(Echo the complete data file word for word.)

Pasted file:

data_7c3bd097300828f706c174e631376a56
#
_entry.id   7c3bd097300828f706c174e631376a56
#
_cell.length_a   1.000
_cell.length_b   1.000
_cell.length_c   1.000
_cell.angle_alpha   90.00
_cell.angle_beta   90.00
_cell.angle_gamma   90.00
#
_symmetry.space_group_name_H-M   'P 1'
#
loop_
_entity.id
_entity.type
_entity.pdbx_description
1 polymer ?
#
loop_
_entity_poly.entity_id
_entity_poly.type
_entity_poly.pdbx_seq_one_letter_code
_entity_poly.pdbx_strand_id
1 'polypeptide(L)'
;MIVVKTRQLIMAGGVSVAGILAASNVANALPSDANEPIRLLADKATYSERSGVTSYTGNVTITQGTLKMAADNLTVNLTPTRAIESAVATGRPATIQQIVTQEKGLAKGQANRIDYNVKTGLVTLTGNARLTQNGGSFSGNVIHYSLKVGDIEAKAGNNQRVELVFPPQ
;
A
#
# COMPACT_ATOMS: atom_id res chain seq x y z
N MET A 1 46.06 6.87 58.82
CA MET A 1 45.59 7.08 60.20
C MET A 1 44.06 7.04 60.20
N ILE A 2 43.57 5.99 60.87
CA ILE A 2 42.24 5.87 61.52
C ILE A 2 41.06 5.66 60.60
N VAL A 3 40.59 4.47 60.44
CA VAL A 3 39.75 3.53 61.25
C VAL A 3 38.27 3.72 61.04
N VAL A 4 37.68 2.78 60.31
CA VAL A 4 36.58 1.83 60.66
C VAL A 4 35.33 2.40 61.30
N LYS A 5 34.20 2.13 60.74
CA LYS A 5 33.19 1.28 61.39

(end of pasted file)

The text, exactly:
data_7c3bd097300828f706c174e631376a56
#
_entry.id   7c3bd097300828f706c174e631376a56
#
_cell.length_a   1.000
_cell.length_b   1.000
_cell.length_c   1.000
_cell.angle_alpha   90.00
_cell.angle_beta   90.00
_cell.angle_gamma   90.00
#
_symmetry.space_group_name_H-M   'P 1'
#
loop_
_entity.id
_entity.type
_entity.pdbx_description
1 polymer ?
#
loop_
_entity_poly.entity_id
_entity_poly.type
_entity_poly.pdbx_seq_one_letter_code
_entity_poly.pdbx_strand_id
1 'polypeptide(L)'
;MIVVKTRQLIMAGGVSVAGILAASNVANALPSDANEPIRLLADKATYSERSGVTSYTGNVTITQGTLKMAADNLTVNLTPTRAIESAVATGRPATIQQIVTQEKGLAKGQANRIDYNVKTGLVTLTGNARLTQNGGSFSGNVIHYSLKVGDIEAKAGNNQRVELVFPPQ
;
A
#
# COMPACT_ATOMS: atom_id res chain seq x y z
N MET A 1 46.06 6.87 58.82
CA MET A 1 45.59 7.08 60.20
C MET A 1 44.06 7.04 60.20
N ILE A 2 43.57 5.99 60.87
CA ILE A 2 42.24 5.87 61.52
C ILE A 2 41.06 5.66 60.60
N VAL A 3 40.59 4.47 60.44
CA VAL A 3 39.75 3.53 61.25
C VAL A 3 38.27 3.72 61.04
N VAL A 4 37.68 2.78 60.31
CA VAL A 4 36.58 1.83 60.66
C VAL A 4 35.33 2.40 61.30
N LYS A 5 34.20 2.13 60.74
CA LYS A 5 33.19 1.28 61.39